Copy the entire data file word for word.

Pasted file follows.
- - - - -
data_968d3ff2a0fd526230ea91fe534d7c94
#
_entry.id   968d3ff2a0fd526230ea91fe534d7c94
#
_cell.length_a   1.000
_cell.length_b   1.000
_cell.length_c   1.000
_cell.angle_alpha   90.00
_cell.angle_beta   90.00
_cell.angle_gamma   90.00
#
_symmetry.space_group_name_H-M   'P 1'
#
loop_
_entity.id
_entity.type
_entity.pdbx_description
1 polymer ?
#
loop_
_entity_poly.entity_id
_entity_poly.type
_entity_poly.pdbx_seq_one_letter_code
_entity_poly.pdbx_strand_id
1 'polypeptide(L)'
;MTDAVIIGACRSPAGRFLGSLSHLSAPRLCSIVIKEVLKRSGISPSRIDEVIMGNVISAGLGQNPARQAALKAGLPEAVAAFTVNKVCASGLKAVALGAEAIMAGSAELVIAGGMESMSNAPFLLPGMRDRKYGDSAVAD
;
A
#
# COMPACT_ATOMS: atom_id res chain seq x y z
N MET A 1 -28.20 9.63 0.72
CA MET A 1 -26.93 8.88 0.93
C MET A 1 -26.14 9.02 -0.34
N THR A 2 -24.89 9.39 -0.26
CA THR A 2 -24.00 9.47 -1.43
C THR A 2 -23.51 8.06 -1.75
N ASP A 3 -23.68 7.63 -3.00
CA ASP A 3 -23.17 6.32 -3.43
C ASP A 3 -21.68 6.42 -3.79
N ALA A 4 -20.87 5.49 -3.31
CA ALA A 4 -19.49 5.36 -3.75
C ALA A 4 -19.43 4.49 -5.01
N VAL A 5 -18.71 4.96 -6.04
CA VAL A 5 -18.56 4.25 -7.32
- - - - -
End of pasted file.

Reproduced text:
data_968d3ff2a0fd526230ea91fe534d7c94
#
_entry.id   968d3ff2a0fd526230ea91fe534d7c94
#
_cell.length_a   1.000
_cell.length_b   1.000
_cell.length_c   1.000
_cell.angle_alpha   90.00
_cell.angle_beta   90.00
_cell.angle_gamma   90.00
#
_symmetry.space_group_name_H-M   'P 1'
#
loop_
_entity.id
_entity.type
_entity.pdbx_description
1 polymer ?
#
loop_
_entity_poly.entity_id
_entity_poly.type
_entity_poly.pdbx_seq_one_letter_code
_entity_poly.pdbx_strand_id
1 'polypeptide(L)'
;MTDAVIIGACRSPAGRFLGSLSHLSAPRLCSIVIKEVLKRSGISPSRIDEVIMGNVISAGLGQNPARQAALKAGLPEAVAAFTVNKVCASGLKAVALGAEAIMAGSAELVIAGGMESMSNAPFLLPGMRDRKYGDSAVAD
;
A
#
# COMPACT_ATOMS: atom_id res chain seq x y z
N MET A 1 -28.20 9.63 0.72
CA MET A 1 -26.93 8.88 0.93
C MET A 1 -26.14 9.02 -0.34
N THR A 2 -24.89 9.39 -0.26
CA THR A 2 -24.00 9.47 -1.43
C THR A 2 -23.51 8.06 -1.75
N ASP A 3 -23.68 7.63 -3.00
CA ASP A 3 -23.17 6.32 -3.43
C ASP A 3 -21.68 6.42 -3.79
N ALA A 4 -20.87 5.49 -3.31
CA ALA A 4 -19.49 5.36 -3.75
C ALA A 4 -19.43 4.49 -5.01
N VAL A 5 -18.71 4.96 -6.04
CA VAL A 5 -18.56 4.25 -7.32